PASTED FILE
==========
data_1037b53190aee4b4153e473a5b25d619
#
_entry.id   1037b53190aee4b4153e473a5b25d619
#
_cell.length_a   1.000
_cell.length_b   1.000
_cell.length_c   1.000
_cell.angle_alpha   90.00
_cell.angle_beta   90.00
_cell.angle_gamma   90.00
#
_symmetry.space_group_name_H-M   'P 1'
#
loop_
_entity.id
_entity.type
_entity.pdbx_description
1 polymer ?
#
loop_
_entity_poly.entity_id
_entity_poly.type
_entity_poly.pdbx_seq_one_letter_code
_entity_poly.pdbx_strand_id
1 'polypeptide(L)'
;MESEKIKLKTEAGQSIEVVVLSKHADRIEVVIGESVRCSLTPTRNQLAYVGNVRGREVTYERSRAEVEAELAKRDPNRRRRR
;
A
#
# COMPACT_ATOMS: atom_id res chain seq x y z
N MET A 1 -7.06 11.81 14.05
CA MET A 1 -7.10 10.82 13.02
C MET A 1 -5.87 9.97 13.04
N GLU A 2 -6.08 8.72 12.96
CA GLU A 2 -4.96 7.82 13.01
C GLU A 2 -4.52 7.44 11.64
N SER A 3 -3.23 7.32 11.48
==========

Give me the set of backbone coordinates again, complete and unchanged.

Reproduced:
data_1037b53190aee4b4153e473a5b25d619
#
_entry.id   1037b53190aee4b4153e473a5b25d619
#
_cell.length_a   1.000
_cell.length_b   1.000
_cell.length_c   1.000
_cell.angle_alpha   90.00
_cell.angle_beta   90.00
_cell.angle_gamma   90.00
#
_symmetry.space_group_name_H-M   'P 1'
#
loop_
_entity.id
_entity.type
_entity.pdbx_description
1 polymer ?
#
loop_
_entity_poly.entity_id
_entity_poly.type
_entity_poly.pdbx_seq_one_letter_code
_entity_poly.pdbx_strand_id
1 'polypeptide(L)'
;MESEKIKLKTEAGQSIEVVVLSKHADRIEVVIGESVRCSLTPTRNQLAYVGNVRGREVTYERSRAEVEAELAKRDPNRRRRR
;
A
#
# COMPACT_ATOMS: atom_id res chain seq x y z
N MET A 1 -7.06 11.81 14.05
CA MET A 1 -7.10 10.82 13.02
C MET A 1 -5.87 9.97 13.04
N GLU A 2 -6.08 8.72 12.96
CA GLU A 2 -4.96 7.82 13.01
C GLU A 2 -4.52 7.44 11.64
N SER A 3 -3.23 7.32 11.48